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Abstract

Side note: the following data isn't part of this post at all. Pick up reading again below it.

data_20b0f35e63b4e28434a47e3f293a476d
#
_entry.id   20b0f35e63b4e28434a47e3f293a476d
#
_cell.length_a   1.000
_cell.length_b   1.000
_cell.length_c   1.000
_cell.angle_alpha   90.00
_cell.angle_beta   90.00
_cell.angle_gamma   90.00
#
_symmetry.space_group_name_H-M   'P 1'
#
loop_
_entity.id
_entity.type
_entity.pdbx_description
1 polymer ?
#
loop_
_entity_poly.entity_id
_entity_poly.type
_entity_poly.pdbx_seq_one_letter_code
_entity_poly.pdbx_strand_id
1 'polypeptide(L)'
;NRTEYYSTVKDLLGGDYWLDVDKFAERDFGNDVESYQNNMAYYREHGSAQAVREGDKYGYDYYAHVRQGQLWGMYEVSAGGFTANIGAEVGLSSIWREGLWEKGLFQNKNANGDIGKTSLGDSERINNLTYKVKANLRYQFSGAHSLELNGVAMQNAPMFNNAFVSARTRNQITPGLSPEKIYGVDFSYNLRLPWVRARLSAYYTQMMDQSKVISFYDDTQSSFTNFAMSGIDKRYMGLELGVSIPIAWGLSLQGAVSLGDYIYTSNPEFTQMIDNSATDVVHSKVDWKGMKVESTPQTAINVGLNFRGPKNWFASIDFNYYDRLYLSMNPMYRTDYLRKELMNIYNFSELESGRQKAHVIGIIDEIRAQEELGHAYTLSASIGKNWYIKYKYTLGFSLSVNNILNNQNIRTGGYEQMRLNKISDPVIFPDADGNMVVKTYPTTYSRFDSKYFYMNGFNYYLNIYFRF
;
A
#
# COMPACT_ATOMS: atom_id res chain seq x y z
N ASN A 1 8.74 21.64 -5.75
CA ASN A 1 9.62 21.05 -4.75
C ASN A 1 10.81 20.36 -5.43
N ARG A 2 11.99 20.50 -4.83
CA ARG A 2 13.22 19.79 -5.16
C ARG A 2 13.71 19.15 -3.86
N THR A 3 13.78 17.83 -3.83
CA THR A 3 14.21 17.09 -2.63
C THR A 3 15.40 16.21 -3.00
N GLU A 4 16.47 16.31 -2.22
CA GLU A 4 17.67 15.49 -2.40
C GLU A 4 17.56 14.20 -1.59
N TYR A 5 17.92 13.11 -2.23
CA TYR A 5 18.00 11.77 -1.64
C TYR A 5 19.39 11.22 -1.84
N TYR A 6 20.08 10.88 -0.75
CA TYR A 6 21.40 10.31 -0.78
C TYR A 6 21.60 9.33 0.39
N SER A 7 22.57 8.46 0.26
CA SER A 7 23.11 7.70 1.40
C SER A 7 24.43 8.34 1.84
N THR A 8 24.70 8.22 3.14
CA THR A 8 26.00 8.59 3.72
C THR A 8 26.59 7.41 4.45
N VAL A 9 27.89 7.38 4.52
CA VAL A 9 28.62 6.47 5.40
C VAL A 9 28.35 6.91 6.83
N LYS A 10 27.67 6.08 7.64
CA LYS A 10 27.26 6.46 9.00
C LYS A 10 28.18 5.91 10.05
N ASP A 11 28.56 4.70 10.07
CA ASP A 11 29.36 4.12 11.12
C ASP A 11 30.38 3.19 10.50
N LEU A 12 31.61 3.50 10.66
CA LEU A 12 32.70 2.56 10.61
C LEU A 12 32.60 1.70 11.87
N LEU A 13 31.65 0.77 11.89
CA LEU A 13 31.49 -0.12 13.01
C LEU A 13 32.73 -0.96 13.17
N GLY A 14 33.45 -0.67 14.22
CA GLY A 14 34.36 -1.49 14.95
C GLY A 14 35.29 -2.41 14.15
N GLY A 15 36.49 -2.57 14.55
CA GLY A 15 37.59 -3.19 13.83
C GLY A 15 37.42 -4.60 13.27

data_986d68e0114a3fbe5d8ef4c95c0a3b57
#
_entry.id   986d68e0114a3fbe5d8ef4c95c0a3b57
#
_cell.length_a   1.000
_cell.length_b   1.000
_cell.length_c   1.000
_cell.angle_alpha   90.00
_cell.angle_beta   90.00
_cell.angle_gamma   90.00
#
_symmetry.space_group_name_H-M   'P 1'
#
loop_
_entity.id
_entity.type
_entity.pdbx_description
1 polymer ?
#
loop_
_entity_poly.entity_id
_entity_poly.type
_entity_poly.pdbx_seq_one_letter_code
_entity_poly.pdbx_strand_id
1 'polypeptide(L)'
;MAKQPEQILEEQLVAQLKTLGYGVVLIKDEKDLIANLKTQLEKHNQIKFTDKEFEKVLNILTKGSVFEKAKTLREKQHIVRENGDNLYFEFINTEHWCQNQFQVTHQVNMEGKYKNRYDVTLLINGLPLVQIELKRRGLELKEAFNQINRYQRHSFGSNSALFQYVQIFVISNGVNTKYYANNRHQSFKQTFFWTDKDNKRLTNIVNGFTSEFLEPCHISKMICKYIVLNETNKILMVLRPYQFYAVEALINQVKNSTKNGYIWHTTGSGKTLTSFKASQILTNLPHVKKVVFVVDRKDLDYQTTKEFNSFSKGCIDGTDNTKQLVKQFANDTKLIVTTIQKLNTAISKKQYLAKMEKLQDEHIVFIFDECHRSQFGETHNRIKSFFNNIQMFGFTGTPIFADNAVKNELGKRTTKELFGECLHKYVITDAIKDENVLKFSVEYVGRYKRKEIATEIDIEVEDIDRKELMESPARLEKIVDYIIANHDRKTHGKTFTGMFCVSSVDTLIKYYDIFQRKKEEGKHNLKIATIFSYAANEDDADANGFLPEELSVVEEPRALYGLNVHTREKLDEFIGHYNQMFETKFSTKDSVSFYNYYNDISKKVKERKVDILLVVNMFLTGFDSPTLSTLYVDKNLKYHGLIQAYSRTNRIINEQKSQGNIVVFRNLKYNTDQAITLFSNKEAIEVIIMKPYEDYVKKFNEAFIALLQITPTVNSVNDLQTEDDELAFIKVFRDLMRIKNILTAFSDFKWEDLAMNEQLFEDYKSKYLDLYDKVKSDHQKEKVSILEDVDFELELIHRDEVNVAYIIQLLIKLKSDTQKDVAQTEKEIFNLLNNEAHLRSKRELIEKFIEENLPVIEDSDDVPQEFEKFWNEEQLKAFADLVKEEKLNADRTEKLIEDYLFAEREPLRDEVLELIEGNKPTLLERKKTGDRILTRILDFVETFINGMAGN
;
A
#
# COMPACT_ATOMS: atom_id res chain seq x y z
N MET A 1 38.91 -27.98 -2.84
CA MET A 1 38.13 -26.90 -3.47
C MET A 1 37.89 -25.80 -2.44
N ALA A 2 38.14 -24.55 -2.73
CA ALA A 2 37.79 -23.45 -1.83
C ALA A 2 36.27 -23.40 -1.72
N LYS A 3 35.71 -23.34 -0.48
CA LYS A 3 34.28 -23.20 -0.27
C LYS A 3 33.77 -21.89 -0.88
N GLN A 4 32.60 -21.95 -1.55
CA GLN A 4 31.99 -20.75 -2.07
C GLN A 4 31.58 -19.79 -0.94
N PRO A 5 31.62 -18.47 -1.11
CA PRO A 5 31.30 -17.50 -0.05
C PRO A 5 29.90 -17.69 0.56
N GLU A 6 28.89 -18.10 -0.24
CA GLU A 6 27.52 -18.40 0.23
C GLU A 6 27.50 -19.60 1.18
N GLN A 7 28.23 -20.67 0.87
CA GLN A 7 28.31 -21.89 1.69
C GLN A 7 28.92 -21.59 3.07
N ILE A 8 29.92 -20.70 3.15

Achieving state market policies depends partly on the extent to which changes in commodity prices are transmitted along supply chains. This paper examines the effect of the National Food Buffer Stock Company (NAFCO) on price transmission between white maize wholesale and retail markets in Kumasi, Ghana. The findings suggest that the speed of price transmission elasticity between the market pair is symmetrical pre-NAFCO, asymmetrical post-NAFCO, and asymmetrical over the entire price series. Decreases in prices in the wholesale market are transmitted more quickly to consumers, whilst price increases are passed through sluggishly by retailers. The before- and after- NAFCO regimes show that government intervention through the marketing activities of NAFCO has created an imperfect market environment for maize traders, resulting in asymmetry in the speed of price adjustment in the retail market.

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